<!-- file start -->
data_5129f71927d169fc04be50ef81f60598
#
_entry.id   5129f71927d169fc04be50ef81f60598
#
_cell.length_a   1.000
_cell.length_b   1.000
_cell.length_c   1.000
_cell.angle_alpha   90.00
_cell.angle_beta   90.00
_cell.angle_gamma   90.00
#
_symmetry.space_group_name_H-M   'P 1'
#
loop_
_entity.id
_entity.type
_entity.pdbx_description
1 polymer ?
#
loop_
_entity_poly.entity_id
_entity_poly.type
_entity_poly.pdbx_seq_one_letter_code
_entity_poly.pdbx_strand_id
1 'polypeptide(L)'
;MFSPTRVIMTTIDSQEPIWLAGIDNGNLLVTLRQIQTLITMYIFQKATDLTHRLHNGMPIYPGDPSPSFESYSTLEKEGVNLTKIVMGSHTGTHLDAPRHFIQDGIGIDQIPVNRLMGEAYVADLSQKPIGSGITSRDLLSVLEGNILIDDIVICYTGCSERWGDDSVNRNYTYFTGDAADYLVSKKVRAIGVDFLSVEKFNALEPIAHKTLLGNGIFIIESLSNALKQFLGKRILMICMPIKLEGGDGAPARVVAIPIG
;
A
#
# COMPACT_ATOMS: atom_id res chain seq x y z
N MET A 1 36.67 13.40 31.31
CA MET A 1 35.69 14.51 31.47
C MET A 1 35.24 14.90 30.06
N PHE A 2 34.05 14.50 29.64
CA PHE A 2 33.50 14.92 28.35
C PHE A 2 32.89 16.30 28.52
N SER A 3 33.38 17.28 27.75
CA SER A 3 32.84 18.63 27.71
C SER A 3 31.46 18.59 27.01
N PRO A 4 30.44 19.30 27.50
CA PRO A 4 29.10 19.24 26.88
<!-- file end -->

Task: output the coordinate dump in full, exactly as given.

data_5129f71927d169fc04be50ef81f60598
#
_entry.id   5129f71927d169fc04be50ef81f60598
#
_cell.length_a   1.000
_cell.length_b   1.000
_cell.length_c   1.000
_cell.angle_alpha   90.00
_cell.angle_beta   90.00
_cell.angle_gamma   90.00
#
_symmetry.space_group_name_H-M   'P 1'
#
loop_
_entity.id
_entity.type
_entity.pdbx_description
1 polymer ?
#
loop_
_entity_poly.entity_id
_entity_poly.type
_entity_poly.pdbx_seq_one_letter_code
_entity_poly.pdbx_strand_id
1 'polypeptide(L)'
;MFSPTRVIMTTIDSQEPIWLAGIDNGNLLVTLRQIQTLITMYIFQKATDLTHRLHNGMPIYPGDPSPSFESYSTLEKEGVNLTKIVMGSHTGTHLDAPRHFIQDGIGIDQIPVNRLMGEAYVADLSQKPIGSGITSRDLLSVLEGNILIDDIVICYTGCSERWGDDSVNRNYTYFTGDAADYLVSKKVRAIGVDFLSVEKFNALEPIAHKTLLGNGIFIIESLSNALKQFLGKRILMICMPIKLEGGDGAPARVVAIPIG
;
A
#
# COMPACT_ATOMS: atom_id res chain seq x y z
N MET A 1 36.67 13.40 31.31
CA MET A 1 35.69 14.51 31.47
C MET A 1 35.24 14.90 30.06
N PHE A 2 34.05 14.50 29.64
CA PHE A 2 33.50 14.92 28.35
C PHE A 2 32.89 16.30 28.52
N SER A 3 33.38 17.28 27.75
CA SER A 3 32.84 18.63 27.71
C SER A 3 31.46 18.59 27.01
N PRO A 4 30.44 19.30 27.50
CA PRO A 4 29.10 19.24 26.88